Language Minority Students
Research related to effective educational policies and practices for language minority students (English language learners).
Recent Language Minority Students Research
- Realizing the Economic Advantages of a Multilingual Workforce
- As markets have transitioned from agricultural to industrial to what is now the information age, there are tremendous opportunities for those who can analyze, collaborate, and communicate with people all over the world while providing services in the local language of the client. These workers can compete for work in their home markets and in markets where their language fluency puts them at an advantage over those with only monolingual skills—like many in the American workforce.
- Preparing Secondary English Learners for Graduation and College
- This report summarizes the results of a demonstration project that aimed to provide Spanish-language, college preparatory curriculum via an on-line platform to Spanish-dominant immigrant students in four California high schools. This population of students would not have had access to such a curriculum due to an insufficient command of English, and limited inability to take and pass rigorous college prep courses designed for fluent English speakers.
- Collection of the University of California Linguistic Minority Research Institute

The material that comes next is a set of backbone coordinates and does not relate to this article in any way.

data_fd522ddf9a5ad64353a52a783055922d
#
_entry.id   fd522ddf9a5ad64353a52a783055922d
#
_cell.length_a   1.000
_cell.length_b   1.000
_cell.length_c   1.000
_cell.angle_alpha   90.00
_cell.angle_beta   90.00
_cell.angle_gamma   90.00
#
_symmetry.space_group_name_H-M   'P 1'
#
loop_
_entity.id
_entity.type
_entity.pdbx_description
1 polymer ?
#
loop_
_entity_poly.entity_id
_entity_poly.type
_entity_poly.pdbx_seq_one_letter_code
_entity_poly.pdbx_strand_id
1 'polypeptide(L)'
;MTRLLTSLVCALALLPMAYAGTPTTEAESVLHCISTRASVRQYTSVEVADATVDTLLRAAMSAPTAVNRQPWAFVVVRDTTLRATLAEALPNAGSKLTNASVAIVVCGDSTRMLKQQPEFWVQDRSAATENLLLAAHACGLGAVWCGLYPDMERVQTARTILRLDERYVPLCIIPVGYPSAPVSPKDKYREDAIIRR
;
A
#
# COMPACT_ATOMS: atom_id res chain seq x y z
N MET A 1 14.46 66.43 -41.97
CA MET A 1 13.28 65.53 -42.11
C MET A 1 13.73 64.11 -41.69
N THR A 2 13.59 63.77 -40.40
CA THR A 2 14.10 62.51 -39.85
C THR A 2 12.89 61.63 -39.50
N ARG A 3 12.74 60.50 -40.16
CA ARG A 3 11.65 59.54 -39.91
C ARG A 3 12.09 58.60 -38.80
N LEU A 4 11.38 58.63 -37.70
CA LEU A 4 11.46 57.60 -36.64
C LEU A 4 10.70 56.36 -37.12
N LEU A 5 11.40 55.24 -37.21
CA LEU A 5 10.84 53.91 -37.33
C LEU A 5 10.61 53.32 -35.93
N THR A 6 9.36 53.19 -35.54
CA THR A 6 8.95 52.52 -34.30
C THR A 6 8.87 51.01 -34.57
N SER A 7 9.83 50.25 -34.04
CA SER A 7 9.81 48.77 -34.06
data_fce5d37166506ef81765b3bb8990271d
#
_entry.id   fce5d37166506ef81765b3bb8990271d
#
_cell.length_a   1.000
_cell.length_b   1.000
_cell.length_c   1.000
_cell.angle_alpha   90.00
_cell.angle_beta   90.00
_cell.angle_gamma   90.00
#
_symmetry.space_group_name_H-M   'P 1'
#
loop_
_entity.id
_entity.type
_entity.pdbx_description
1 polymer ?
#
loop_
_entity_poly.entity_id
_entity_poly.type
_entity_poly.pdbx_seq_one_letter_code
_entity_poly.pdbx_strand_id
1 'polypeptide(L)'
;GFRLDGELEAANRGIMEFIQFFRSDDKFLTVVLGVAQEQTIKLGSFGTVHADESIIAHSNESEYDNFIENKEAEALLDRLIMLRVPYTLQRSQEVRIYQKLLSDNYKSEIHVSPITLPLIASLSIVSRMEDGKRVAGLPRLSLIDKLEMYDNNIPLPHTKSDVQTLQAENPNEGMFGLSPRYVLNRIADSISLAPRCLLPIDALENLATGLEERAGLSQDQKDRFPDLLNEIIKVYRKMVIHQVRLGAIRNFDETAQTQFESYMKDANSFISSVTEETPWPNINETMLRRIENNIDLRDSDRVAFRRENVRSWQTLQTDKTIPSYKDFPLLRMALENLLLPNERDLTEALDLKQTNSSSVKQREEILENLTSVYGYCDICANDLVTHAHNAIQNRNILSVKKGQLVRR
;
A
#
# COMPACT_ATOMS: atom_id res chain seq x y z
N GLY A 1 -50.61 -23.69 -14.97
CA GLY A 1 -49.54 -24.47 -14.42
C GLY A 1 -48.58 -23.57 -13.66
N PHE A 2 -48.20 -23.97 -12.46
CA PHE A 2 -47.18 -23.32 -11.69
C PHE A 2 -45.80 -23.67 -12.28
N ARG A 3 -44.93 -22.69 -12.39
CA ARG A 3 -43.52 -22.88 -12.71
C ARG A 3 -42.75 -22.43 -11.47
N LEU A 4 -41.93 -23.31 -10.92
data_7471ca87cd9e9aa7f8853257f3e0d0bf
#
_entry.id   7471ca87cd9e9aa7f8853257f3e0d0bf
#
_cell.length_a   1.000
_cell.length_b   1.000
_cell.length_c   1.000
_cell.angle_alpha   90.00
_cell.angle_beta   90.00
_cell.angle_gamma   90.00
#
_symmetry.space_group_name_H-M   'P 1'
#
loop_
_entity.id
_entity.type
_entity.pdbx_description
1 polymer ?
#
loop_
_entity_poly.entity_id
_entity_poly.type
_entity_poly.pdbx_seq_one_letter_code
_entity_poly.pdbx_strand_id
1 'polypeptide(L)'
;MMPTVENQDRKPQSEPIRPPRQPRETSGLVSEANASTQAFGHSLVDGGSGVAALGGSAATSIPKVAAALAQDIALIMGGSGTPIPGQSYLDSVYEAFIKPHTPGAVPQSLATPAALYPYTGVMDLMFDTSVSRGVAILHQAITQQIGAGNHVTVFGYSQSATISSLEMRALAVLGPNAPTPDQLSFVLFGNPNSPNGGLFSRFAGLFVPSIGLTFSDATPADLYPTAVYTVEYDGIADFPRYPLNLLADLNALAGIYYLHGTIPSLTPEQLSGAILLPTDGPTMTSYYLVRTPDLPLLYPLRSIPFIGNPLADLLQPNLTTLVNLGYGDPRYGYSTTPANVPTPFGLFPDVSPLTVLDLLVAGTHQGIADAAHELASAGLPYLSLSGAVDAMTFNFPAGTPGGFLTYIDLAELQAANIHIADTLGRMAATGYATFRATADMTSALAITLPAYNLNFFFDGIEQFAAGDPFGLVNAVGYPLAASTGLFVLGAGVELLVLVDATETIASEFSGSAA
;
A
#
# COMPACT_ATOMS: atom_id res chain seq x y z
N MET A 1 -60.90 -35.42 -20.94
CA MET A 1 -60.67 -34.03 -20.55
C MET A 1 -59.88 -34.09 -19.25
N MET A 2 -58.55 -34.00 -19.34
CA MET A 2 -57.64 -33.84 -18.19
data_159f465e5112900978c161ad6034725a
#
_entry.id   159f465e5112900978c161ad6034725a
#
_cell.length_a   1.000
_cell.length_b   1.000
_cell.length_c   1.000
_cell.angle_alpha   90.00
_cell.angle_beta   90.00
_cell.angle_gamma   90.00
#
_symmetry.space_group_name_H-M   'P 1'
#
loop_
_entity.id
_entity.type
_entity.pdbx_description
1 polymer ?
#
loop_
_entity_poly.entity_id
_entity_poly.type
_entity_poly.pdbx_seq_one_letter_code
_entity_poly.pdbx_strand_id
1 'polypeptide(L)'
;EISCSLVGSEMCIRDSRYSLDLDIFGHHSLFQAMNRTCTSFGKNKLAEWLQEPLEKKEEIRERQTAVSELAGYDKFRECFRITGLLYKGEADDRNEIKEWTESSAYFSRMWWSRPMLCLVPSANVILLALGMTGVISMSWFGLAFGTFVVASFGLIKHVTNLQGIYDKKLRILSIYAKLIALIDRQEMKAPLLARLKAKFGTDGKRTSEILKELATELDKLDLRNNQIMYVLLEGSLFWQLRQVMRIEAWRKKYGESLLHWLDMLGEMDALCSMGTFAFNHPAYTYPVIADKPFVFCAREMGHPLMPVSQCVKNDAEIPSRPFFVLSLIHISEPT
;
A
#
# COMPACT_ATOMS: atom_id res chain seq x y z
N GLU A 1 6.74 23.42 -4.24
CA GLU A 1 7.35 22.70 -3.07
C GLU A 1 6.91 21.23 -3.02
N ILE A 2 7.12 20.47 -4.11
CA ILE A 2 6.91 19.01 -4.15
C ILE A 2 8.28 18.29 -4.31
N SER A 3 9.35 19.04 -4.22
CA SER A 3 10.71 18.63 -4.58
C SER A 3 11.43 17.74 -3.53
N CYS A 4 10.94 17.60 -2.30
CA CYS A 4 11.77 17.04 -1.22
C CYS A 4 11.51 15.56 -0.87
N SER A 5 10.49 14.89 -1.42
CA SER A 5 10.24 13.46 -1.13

- The collected works of LMRI are available via UC's eScholarship.
- Arizona Educational Equity Project: Overview
- Researchers and graduate students from four of the nation's top research universities conducted new empirical studies as well as synthesizing existing studies on instructional models and assessment practices for English learners.
- Arizona Educational Equity Project: Abstracts and Papers
- This page links to nine papers received as part of the Arizona Educational Equity Project: 21 senior scholars and advanced graduate students from four major research universities joined together under the aegis of the Civil Rights Project at UCLA, to produce the studies on the condition of English learner students in Arizona
- A Study of Arizona's Teachers of English Language Learners
- Part 1 of the Arizona Educational Equity Project. Overall findings show that most of these Arizona teachers have a great deal of faith in their ELL students' ability to achieve at grade level but that the 4 hour ELD block to which they are assigned is not helping them to catch up with their English speaking peers.
- Implementing Structured English Immersion (SEI) in Arizona: Benefits, Costs, Challenges, and Opportunities
- Part 2 of the Arizona Educational Equity Project. The ELD block has neglected core areas of academic content that are critical for ELL students' academic success and graduation; contributed to ELL students' isolation; limited ELL students opportunities for on-time high school graduation, potentially increasing drop out--and for college readiness; and assumed that English language learning can be accomplished for all ELL students within an unrealistic timeframe and under a set of unrealistic conditions.